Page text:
The Deprivation of Liberty Safeguards and The Importance of Advice

The Deprivation of Liberty Safeguards (DoLS) were introduced to protect adults who lack capacity to make decisions about the care and treatment they receive in hospitals and care homes. The provisions ensure that care arrangements which restrict a person’s liberty are appropriate, proportionate and necessary to protect the individual from harm.

Whilst there is no formal definition of a ‘deprivation of liberty’, the DoLS Code of Practice lists some circumstances which may be considered to be a deprivation of liberty. The use of restraint or sedation to admit a person to an institution against their wishes, staff exercising control over treatment, contact and residence, and the loss of autonomy due to continuous supervision and control may all amount to deprivations of liberty, depending on the individual circumstances of each case.

If a person is considered to be deprived of their liberty, the institution must apply to the local authority for that deprivation to be authorised. Applications can be expedited as urgent where the individual’s safety is considered to be at risk.   The application must explain why the individual needs to be under control, what the risks are if they are left at home alone, what issues have already arisen and the frequency of any such issues, and what action will be required following a DoLS authorisation.

Upon receipt of an application, the DoLS team at the Local Authority will carry out a number of assessments, including an assessment of the individual’s mental capacity and a consideration of their best interests.   The DoLS assessor can recommend that certain conditions are attached to a DoLS authorisation, and the Local Authority must have regard to any such recommendations when making a final authorisation decision.    Once an authorisation is granted by the Local Authority, it is valid for up to 12 months.

If an authorisation is refused by the Local Authority, it is then unlawful to continue with the care plan which is restrictive of the individual’s freedom.

There have been some criticism of the DoLS system. The UK Supreme Court held in Cheshire West v Chester Council (2014) UKSC 19 that an individual’s compliance or lack of objection is irrelevant when considering whether they are deprived of their liberty. The Court warned that institutions should err on the side of caution when determining what constitutes a ‘deprivation of liberty’ due to the vulnerability of the individuals concerned. This has resulted in Local Authorities seeing an increase in applications for DoLS authorisation from hospitals and care homes. As it comes down to a question of fact and law in each case, institutions are increasingly leaving it to the Local Authority to identify the situations where DoLS authorisation is required.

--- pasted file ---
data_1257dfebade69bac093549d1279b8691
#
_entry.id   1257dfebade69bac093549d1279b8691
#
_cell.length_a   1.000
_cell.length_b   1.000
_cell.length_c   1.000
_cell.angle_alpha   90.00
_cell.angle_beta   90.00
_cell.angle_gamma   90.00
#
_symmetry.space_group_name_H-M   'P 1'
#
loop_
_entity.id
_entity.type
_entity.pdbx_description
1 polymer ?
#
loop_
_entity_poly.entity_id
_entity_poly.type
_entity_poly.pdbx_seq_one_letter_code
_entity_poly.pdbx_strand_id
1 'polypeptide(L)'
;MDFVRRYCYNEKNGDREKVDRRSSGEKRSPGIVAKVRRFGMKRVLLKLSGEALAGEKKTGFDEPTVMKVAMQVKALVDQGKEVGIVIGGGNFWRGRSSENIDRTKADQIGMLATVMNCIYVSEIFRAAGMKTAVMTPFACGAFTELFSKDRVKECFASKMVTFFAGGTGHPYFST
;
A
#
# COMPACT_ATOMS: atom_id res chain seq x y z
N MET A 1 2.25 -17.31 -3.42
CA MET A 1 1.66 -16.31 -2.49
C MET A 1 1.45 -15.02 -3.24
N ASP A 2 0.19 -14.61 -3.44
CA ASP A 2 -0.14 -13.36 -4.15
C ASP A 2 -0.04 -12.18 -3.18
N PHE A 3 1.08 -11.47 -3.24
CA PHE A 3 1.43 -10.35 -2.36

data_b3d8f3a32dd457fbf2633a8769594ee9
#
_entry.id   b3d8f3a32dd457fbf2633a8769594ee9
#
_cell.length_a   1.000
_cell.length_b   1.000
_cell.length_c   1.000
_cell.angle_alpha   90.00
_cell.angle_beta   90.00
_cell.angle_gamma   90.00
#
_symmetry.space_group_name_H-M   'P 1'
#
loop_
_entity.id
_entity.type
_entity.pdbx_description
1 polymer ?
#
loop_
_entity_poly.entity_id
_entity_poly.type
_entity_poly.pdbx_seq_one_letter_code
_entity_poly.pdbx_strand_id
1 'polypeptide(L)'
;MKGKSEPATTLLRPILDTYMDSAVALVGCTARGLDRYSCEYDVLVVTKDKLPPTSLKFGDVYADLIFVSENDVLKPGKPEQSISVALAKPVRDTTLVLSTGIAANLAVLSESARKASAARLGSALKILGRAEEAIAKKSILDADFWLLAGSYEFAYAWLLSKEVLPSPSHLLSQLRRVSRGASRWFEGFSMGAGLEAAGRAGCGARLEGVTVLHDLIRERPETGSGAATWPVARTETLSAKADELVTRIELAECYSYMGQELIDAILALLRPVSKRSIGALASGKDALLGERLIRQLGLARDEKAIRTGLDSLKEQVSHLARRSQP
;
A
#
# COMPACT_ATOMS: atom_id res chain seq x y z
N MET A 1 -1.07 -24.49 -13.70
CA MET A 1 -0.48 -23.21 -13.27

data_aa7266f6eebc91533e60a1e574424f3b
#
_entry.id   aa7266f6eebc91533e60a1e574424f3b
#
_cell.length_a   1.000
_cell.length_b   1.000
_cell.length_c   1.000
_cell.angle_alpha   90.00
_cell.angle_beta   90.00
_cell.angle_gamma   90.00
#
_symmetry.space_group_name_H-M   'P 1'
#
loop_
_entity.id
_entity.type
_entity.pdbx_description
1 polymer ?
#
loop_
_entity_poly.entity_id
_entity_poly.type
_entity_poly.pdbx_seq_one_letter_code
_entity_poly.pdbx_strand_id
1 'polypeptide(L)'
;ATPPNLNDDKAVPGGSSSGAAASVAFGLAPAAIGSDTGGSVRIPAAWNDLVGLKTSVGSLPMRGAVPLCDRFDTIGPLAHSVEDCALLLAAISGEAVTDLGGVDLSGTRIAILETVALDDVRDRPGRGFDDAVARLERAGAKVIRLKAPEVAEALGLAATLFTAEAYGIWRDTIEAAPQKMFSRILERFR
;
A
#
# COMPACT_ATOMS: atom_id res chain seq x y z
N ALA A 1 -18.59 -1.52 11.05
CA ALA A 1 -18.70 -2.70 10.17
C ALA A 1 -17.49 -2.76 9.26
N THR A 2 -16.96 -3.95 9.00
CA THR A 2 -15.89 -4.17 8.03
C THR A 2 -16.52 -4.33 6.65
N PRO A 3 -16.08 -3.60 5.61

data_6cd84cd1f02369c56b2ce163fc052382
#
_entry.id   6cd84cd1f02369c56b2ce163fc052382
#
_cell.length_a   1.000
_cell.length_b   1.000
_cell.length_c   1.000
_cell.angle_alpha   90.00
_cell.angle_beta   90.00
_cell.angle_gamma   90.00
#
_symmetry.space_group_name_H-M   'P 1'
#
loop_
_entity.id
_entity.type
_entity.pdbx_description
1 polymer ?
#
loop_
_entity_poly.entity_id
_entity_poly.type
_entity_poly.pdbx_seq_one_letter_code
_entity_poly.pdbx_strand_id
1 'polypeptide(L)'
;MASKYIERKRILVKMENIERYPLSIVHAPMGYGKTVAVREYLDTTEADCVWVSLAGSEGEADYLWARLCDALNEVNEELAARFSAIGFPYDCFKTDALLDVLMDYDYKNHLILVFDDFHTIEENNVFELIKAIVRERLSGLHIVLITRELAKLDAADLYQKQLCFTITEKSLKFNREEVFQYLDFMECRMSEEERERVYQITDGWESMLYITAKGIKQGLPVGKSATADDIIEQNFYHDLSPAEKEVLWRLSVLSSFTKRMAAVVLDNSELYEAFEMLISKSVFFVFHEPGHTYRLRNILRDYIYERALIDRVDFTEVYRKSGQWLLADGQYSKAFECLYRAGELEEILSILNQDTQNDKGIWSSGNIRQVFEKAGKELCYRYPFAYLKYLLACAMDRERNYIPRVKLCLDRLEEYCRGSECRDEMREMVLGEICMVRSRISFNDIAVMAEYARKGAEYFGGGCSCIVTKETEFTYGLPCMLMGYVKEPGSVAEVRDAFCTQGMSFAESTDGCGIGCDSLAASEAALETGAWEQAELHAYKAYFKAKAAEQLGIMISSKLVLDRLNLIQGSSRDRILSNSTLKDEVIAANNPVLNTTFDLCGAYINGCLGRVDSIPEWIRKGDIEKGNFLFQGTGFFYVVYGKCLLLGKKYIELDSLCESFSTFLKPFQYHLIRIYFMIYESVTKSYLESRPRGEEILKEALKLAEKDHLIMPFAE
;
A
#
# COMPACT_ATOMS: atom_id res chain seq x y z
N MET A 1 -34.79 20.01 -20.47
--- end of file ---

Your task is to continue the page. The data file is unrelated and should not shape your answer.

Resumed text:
Critics also fear that Local Authorities are acting in a conflicting position – on the one hand the Local Authority is often responsible for commissioning the care which deprives the individual of their liberty in the first instance, yet they are also the body responsible for assessing and authorising those deprivations.

The Law Commission has issued a consultation paper proposing to replace DoLS with a new scheme.   It remains to be seen what changes will be implemented following the Law Commission’s consultation, but for now the DoLS system remains in place. Given that this is a complex area of the law, it is important for individuals and institutions to seek professional legal advice. At Forbes Solicitors, we have a team of specialist Elderly Client Solicitors who are on hand to give you guidance on the DoLS system.

Should you require any further information, please contact Lorraine Wilson in our Wills, Probate, Tax and Trusts Department on freephone 0800 975 2643 or or send any question through to Forbes Solicitors via our online contact form.

This entry was posted in Wills, Tax, Trusts and Probate.